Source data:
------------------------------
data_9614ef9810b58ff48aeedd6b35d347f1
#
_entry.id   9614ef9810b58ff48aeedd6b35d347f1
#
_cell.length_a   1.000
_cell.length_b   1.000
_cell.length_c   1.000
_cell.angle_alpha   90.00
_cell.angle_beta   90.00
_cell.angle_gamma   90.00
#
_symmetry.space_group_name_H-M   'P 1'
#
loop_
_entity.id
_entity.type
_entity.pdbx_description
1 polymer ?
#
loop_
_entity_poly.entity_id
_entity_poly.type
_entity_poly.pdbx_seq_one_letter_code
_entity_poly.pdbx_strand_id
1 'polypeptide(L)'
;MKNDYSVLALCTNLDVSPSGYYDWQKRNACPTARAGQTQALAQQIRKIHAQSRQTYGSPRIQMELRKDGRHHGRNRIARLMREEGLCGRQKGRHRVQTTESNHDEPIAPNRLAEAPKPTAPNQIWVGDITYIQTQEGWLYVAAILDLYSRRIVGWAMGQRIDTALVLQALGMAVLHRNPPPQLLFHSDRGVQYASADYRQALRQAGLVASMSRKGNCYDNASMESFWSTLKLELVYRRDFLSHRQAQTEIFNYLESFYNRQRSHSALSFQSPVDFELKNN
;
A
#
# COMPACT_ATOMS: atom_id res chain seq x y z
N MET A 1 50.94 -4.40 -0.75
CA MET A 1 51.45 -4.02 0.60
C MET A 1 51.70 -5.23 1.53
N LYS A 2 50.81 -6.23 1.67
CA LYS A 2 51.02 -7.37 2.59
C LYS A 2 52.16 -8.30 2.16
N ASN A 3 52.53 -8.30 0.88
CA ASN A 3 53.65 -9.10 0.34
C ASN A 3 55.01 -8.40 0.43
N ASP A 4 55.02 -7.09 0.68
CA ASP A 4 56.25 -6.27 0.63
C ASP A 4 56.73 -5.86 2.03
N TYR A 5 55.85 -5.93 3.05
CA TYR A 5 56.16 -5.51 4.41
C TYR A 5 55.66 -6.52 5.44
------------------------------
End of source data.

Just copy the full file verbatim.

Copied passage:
data_9614ef9810b58ff48aeedd6b35d347f1
#
_entry.id   9614ef9810b58ff48aeedd6b35d347f1
#
_cell.length_a   1.000
_cell.length_b   1.000
_cell.length_c   1.000
_cell.angle_alpha   90.00
_cell.angle_beta   90.00
_cell.angle_gamma   90.00
#
_symmetry.space_group_name_H-M   'P 1'
#
loop_
_entity.id
_entity.type
_entity.pdbx_description
1 polymer ?
#
loop_
_entity_poly.entity_id
_entity_poly.type
_entity_poly.pdbx_seq_one_letter_code
_entity_poly.pdbx_strand_id
1 'polypeptide(L)'
;MKNDYSVLALCTNLDVSPSGYYDWQKRNACPTARAGQTQALAQQIRKIHAQSRQTYGSPRIQMELRKDGRHHGRNRIARLMREEGLCGRQKGRHRVQTTESNHDEPIAPNRLAEAPKPTAPNQIWVGDITYIQTQEGWLYVAAILDLYSRRIVGWAMGQRIDTALVLQALGMAVLHRNPPPQLLFHSDRGVQYASADYRQALRQAGLVASMSRKGNCYDNASMESFWSTLKLELVYRRDFLSHRQAQTEIFNYLESFYNRQRSHSALSFQSPVDFELKNN
;
A
#
# COMPACT_ATOMS: atom_id res chain seq x y z
N MET A 1 50.94 -4.40 -0.75
CA MET A 1 51.45 -4.02 0.60
C MET A 1 51.70 -5.23 1.53
N LYS A 2 50.81 -6.23 1.67
CA LYS A 2 51.02 -7.37 2.59
C LYS A 2 52.16 -8.30 2.16
N ASN A 3 52.53 -8.30 0.88
CA ASN A 3 53.65 -9.10 0.34
C ASN A 3 55.01 -8.40 0.43
N ASP A 4 55.02 -7.09 0.68
CA ASP A 4 56.25 -6.27 0.63
C ASP A 4 56.73 -5.86 2.03
N TYR A 5 55.85 -5.93 3.05
CA TYR A 5 56.16 -5.51 4.41
C TYR A 5 55.66 -6.52 5.44